By allowing ads to appear on this site, you support the local businesses who, in turn, support great journalism.
100 years ago: Historical events from February 1924

The month of February has been home to many historical events over the years. Here’s a look at some that helped to shape the world in February 1924.

Former United States President Woodrow Wilson falls into a coma at 10:30 p.m. on February 2. The 67-year-old former president dies less than 24 hours later.

Thanks in part to the recommendation of British physicians, Indian freedom fighter Mohandas Gandhi is released from incarceration in Ahmedabad on February 4. Gandhi served less than one-third of his six-year prison sentence for sedition.

Forty-one miners drown in a flash flood inside an underground iron mine near Crosby, Minnesota on February 5. The flood is caused when the crew blasts too close to the bottom of a nearby lake.

President Wilson is buried in a vault beneath the center aisle of the chapel of the Washington National Cathedral on February 6. He remains the only president to be buried in the District of Columbia.

In response to the German Embassy’s refusal to offer condolences or lower flags in honor of President Wilson, roughly 200 taxi drivers plant an American flag on the embassy lawn on February 6.

The Fascist government of Italy formally recognizes the Communist Soviet Union on February 7.

On February 8, Chinese national Gee Jon becomes the first person in American history to be executed with lethal gas. Jon was convicted in a gangland slaying and was put to death in an airtight chamber at the Nevada State Prison in Carson City. Elsewhere in the United States, five inmates, each convicted murderers, were put to death in Texas, marking the state’s first use of the electric chair.

Two-hundred fifty delegates representing 61 trade unions, civic groups and fraternal organizations attend the opening day of the Negro Sanhedrin on February 11. The conference was an attempt to establish a national program protecting the legal rights of African American tenant farmers and wage workers.

On February 13, one day after testifying in the trial of “Shoeless Joe” Jackson, Chicago White Sox outfielder Oscar “Happy” Felsch is arrested for perjury. Lawyers for the White Sox produced documents contradicting Felsch’s testimony, resulting in his arrest.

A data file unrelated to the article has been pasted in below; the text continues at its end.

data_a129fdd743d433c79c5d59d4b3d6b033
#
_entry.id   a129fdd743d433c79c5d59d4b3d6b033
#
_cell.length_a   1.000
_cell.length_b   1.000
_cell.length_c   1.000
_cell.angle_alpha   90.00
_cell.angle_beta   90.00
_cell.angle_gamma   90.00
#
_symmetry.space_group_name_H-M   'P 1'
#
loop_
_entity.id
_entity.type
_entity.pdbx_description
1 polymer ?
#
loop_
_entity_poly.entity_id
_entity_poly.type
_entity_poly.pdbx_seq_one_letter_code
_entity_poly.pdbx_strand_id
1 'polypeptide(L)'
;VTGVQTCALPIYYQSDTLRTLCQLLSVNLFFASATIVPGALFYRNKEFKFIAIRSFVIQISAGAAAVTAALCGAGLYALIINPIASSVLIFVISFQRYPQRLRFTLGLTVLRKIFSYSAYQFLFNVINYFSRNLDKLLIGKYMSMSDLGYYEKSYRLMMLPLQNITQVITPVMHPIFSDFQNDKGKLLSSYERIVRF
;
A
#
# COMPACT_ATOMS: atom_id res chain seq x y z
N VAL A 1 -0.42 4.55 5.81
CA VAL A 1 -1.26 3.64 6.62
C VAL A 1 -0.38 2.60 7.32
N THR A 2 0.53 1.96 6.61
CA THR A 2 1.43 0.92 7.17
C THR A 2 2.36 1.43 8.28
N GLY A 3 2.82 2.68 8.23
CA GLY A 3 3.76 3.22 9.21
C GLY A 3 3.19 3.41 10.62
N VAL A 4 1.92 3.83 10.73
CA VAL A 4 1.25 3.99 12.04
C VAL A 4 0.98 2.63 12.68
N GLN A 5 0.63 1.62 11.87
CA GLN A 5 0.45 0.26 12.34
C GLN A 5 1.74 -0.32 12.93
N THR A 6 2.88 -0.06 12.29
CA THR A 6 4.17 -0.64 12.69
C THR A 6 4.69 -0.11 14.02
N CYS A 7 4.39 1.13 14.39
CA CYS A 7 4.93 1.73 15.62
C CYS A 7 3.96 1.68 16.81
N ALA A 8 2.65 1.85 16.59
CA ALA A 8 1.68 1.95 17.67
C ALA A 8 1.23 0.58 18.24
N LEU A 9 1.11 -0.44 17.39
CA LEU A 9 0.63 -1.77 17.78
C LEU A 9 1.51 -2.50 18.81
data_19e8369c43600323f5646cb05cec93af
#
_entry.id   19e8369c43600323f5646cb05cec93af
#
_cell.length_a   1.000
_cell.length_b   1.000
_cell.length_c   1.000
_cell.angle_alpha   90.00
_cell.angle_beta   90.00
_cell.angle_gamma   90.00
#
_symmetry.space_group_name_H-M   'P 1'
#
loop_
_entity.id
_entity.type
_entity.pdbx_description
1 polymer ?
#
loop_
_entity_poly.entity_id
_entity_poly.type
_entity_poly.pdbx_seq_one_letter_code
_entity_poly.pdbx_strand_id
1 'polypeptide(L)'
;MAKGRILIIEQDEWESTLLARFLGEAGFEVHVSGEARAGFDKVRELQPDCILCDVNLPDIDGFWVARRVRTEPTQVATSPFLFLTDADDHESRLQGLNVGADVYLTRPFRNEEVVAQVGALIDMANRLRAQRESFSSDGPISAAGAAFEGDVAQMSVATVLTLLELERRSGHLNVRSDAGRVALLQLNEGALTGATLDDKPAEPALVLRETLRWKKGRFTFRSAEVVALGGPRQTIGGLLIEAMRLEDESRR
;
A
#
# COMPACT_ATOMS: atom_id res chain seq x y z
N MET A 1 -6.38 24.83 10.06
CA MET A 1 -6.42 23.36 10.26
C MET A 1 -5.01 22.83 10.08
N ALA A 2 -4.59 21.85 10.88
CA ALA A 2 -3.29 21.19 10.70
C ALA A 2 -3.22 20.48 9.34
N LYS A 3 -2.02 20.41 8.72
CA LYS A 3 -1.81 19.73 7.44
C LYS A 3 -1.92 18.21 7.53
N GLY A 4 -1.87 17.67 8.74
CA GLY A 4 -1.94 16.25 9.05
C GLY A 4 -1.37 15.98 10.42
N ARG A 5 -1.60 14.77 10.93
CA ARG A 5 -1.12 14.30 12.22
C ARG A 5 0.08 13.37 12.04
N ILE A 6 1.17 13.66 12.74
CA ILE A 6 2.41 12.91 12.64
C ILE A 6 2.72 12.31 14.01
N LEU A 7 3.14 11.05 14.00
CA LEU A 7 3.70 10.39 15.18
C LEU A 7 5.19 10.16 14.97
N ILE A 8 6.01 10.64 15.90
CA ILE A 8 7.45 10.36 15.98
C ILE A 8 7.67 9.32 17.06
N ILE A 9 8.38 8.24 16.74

On February 14, the Computing-Tabulating-Recording Company renames itself the International Business Machines Corporation, which would ultimately be shortened to IBM.

U.S. Senator Frank L. Greene of Vermont is shot in the head and seriously wounded by a stray bullet during a shootout on February 15. The shootout involved bootleggers and Prohibition enforcement agents, and Senator Green was struck while walking with his wife along Pennsylvania Avenue in Washington, D.C.

German artist George Grosz is fined 500 gold marks on February 16. The court determined a collection of Grosz’s drawings depicting the decadence of Berlin society was obscene.

Greek Prime Minister Eleftherios Venizelos resigns on February 19. Venizelos had been in office less than four weeks.

U.S. President Calvin Coolidge becomes the first President to make a radio broadcast from the White House on February 22.

Prime Minister Ahmet Zogu of Albania is shot twice by anarchist Beqir Valteri on February 23. Often referred to as Zog I of Albania, the prime minister reportedly survived more than 50 assassination attempts over the course of his life. Though Valteri’s efforts were unsuccessful, Zogu’s injuries forced him to step away from office for a short period following the shooting.

On February 24, the Beverly Hills Speedway hosts its final race. The speedway is torn down as property values in Beverly Hills skyrocket.

Trials related to the Beer Hall Putsch that occurred on November 9, 1923, begin in Munich on February 26. Adolf Hitler and Erich Ludendorff are among those put on trial.